Welcome to the blog of the Tasmanian branch of the Children's Book Council of Australia!

Friday 10 March 2023

Middle Grade Books

Finding books to engage keen middle school readers can be a challenge. Nella Pickup provides some tempting titles that challenge young independent readers.

The following 2022 titles are some of the books I hoped would tempt my 10 year old grandson to widen his reading from his preferred re-reading of the entire Brain Jacques Redwall series.

Solomon Macaroni and the Cousin Catastrophe by Ashleigh Barton (2022), UQP

Vampire Solomon Macaroni is friendly, polite and makes a mean tofu bolognese. When his parents go on a one-hundred-year cruise without him, Solomon has to stay in creepy Transylvania with his six cousins, who are the rudest and naughtiest vampires in existence. (Well, apart from Lucy. He likes her.) Solomon must draw on all he knows – about old magic, wet wipes and the importance of a well-timed entrance – to save his catastrophic cousins and possibly the world.

August & Jones
by Pip Harry (2022), Lothian / Hachette Australia

Jones and August meet when Jones moves to Sydney. Jones misses her farm, loves climbing and fears she has cancer in her remaining eye. August prefers to knit or read than to play footy. His parents are fighting. To cheer themselves up, they create their Must-See Bucket List. N.B. August & Jones is a CBCA 2023 Notable book.

The Dangerous Business of Being Trilby Moffat by Kate Temple (2022), Lothian / Hachette Australia

Triby’s Mum succumbs to a strange disease affecting adults – one which makes them bake ancient cakes, speak dead languages and then fall asleep and never wake up. Trilby must find her only other surviving relative, a 300-year-old aunt who lives on the edge of time. Trilby is whisked to a world outside time by an odious official who is trying to kill her. Fast paced, full of quirky humour and told by a very special narrator.   

The Ogress and the Orphans by Kelly Barnhill (2022), Piccadilly Press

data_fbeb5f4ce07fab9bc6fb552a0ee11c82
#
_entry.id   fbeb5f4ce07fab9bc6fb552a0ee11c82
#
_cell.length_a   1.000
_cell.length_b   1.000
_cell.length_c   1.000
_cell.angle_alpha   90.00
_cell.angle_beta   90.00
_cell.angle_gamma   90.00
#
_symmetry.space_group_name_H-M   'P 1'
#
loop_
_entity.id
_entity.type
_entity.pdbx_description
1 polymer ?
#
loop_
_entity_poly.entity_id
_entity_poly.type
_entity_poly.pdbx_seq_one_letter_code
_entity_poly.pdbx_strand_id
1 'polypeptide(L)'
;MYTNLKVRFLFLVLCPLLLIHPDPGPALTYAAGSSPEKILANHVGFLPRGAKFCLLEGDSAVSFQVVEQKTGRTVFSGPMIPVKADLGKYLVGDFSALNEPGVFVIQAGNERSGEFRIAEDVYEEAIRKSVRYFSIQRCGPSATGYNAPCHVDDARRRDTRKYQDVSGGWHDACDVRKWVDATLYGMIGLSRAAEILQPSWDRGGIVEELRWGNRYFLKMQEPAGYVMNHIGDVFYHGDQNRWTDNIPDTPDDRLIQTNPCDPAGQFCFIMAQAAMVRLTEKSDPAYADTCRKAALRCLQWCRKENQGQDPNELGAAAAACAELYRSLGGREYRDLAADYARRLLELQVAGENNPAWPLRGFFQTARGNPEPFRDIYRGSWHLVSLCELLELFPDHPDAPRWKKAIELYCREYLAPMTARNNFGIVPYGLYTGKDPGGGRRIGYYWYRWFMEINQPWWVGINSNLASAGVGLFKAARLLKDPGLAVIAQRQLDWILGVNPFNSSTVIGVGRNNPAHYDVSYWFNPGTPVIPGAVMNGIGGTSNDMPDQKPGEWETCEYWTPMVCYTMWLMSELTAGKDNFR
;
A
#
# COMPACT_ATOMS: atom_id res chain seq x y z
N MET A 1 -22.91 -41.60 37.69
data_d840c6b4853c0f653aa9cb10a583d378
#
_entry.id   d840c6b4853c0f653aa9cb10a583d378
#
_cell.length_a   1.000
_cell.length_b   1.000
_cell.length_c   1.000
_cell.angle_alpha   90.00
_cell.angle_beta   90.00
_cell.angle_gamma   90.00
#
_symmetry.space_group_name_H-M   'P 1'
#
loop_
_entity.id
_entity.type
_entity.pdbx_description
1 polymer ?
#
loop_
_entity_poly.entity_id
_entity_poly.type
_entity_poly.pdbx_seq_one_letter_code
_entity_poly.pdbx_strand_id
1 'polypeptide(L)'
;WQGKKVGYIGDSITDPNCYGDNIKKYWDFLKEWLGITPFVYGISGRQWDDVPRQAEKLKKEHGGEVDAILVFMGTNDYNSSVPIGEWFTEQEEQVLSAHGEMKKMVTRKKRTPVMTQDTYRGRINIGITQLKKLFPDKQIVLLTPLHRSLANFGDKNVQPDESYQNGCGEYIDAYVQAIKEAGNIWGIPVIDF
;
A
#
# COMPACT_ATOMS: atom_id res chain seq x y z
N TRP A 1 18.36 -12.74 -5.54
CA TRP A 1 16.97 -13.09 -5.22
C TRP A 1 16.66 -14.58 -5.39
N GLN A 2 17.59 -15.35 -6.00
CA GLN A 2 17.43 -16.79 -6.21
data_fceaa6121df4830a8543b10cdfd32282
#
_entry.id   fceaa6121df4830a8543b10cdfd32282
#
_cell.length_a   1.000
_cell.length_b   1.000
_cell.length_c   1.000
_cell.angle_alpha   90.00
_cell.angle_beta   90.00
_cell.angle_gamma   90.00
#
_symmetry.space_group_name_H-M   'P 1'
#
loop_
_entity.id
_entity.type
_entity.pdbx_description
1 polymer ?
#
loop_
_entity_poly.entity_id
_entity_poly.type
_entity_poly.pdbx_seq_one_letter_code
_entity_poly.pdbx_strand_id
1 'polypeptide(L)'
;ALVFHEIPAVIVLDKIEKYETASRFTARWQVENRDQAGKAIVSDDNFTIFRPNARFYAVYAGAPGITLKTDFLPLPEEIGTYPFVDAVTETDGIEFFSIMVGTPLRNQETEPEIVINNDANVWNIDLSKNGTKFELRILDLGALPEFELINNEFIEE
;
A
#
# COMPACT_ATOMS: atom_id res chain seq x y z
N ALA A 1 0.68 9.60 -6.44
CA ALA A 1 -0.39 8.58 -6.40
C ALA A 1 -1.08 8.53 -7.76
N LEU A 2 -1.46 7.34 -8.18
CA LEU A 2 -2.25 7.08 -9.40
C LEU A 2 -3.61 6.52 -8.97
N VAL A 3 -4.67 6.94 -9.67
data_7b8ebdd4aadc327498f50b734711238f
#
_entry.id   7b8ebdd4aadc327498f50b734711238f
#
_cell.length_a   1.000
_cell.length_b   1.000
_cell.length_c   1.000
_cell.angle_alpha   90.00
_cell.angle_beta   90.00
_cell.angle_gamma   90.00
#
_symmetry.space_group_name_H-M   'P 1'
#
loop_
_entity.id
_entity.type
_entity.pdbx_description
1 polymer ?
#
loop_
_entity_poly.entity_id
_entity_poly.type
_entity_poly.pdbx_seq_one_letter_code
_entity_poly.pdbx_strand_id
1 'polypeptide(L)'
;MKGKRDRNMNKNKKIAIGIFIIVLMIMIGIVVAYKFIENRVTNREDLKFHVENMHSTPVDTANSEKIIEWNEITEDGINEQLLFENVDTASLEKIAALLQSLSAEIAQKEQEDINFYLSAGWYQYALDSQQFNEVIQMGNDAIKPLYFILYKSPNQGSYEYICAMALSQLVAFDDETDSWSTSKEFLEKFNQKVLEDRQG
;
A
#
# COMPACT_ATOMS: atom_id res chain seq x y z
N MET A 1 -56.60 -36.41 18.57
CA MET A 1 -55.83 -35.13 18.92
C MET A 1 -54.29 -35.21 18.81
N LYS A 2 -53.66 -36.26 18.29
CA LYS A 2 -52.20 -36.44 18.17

Fires, floods, and other calamities have caused the townsfolk of Stone-in-the Glen to lose their library, their school, their park, and all sense of what it means to be generous, and kind. The people put their faith in the Mayor, a dazzling fellow who promises he alone can help. After all, he is a famous dragon slayer. (At least, no one has seen a dragon in his presence.) Only the clever orphans of the Orphan House and the kindly Ogress at the edge of town can see how dire the town's problems are. When one of the orphans goes missing from the Orphan House, all eyes turn to the Ogress. The orphans, though, know this can't be: the Ogress, along with a flock of excellent crows, secretly delivers gifts to the people of Stone-in-the-Glen. But how can the orphans tell the story of the Ogress's goodness to people who refuse to listen? And how can they make their deluded neighbours see the real villain in their midst? 

Golden Swift by Lev Grossman (2022), Bloomsbury 

Sequel to The Silver Arrow. It's been a year since Kate and Tom became conductors on the Great Intercontinental Railway, delivering animal passengers to their rightful habitats using their very own secret steam train. Until one day a new and mysterious train The Golden Swift almost rams them off the track!  ate catches a glimpse of the conductors. They're children, like them, and they're dropping animals off at all the wrong stations!

Nella Pickup

Retired librarian, reader, member of IBBY Australia Inc, and Children's Book Council of Australia, Tasmanian Branch 

1 comment:

  1. Thanks Nella, It's always good to get a first hand account of an interesting read. I've been happily reading my way through some of the picture books available in LIBBY and SORA (available to DECYP students and staff) and plan to start on some of the longer fiction.